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Thursday, 23 December 2010

Books - Dark Matter - Michelle Paver

Star rating - 9/10

If you are looking for a ghost story to warm these cold winter nights, then you need look no further than Michelle Paver’s excellent ‘Dark Matter’. Paver is better known for her children’s books, and this is her first foray into the world of adult spine chillers. And you really won’t want to put it down.

It is the story of a scientific expedition to the Arctic Circle in 1937 by a group of privileged young Oxbridge graduates, along with Jack Miller, who they take with them as the wireless operator of the trip. There are class tensions between the party- as you might guess from their exceedingly posh names such as Gus, Algernon and Teddy – and the middle class Jack. He has no family or friends of his own and is glad to leave his unsatisfying job as an office clerk to tag along on this boys’ own adventure, which has echoes of Captain Scott’s own ill fated enterprise. The story is told in the form of his journal, where he records his daily routines, thoughts, and eventually, his blackest fears about the malevolent force that he perceives and then confronts.

Their destination is the fictional Gruhuken, deep in Arctic Circle, which, despite the hostile environment and battle against the elements, was also the home mining prospectors in times past. It is a fantastically apt setting for a ghost story – with its harsh conditions; extreme weather; constant day then night for months on end; the spectacular Northern Lights; and the relics of animals and prospectors alike who have perished there. Paver vividly describes this inhospitable and bleak place, which the whalers on the boat that takes the men there, try to warn them against, but to no avail.

Gradually the others all fall by the wayside, leaving brave, or incredibly stupid depending on your point of view, Jack alone and isolated to carry on with the expedition’s aims. He is left there with his just his thoughts for weeks on end, which would be enough to drive anyone to the point of insanity – but he is not really alone, there is something evil and supernatural out there. Of course there is – it’s a ghost story...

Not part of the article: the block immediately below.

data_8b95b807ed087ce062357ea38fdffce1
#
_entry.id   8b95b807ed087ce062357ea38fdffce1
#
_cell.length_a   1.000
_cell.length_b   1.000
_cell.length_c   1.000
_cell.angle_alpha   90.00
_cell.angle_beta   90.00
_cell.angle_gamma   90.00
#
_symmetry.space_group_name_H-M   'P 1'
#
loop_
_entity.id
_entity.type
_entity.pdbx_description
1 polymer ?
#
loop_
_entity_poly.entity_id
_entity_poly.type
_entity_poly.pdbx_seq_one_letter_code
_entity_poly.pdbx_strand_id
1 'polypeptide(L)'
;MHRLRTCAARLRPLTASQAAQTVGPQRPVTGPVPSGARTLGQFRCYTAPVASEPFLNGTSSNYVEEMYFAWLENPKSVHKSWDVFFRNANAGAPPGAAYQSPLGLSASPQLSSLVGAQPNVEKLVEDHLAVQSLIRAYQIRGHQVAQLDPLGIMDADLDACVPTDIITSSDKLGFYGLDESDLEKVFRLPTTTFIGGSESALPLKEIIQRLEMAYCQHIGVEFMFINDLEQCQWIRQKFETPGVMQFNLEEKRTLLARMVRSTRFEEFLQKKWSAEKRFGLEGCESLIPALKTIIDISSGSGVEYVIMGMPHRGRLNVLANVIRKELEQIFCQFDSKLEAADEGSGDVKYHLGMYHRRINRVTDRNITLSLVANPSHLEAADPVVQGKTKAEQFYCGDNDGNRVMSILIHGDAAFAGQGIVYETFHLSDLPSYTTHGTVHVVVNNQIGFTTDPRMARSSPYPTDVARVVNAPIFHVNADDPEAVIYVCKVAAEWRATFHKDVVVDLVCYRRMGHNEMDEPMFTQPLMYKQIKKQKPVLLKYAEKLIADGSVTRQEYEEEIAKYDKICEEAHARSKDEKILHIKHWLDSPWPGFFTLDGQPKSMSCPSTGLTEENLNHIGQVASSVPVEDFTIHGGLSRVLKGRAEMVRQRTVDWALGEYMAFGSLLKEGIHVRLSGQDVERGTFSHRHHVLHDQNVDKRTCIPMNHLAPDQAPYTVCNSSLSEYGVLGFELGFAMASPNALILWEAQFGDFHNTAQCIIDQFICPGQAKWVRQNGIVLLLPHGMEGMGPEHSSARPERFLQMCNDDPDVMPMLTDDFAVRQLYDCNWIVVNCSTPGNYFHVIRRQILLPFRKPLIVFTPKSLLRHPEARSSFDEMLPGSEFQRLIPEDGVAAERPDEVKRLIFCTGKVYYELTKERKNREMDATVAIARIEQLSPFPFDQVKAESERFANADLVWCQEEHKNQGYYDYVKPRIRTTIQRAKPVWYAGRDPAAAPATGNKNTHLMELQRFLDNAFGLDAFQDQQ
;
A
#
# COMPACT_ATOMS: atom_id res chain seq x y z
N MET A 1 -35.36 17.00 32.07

Jack’s battles against the wild place he finds himself in, with only his husky dogs for company. It is touching that way that he comes to like, then depend on the dogs, – particularly Isaak, who comes to be his favourite, after his initial dislike of his canine companions. But it his relationship with Gus – the Adonis like leader of the expedition, who is fantastically good looking with his chiselled cheekbones and deep blue eyes, that is particularly fascinating. Jack does not acknowledge or explore his feelings in depth until after Gus has left the station, but the sexual tension and longing that he feels afterwards are sensitively explored.

In some ways his feelings for Gus battle for supremacy with his feelings, and horror of the ghost that haunts the place in which he finds himself so totally cut off from the world. Paver keeps the suspense and mystery going for just long enough to get you to the final pages of this gripping ghost story – perfect to curl up with and ignore the ice and snow outside.

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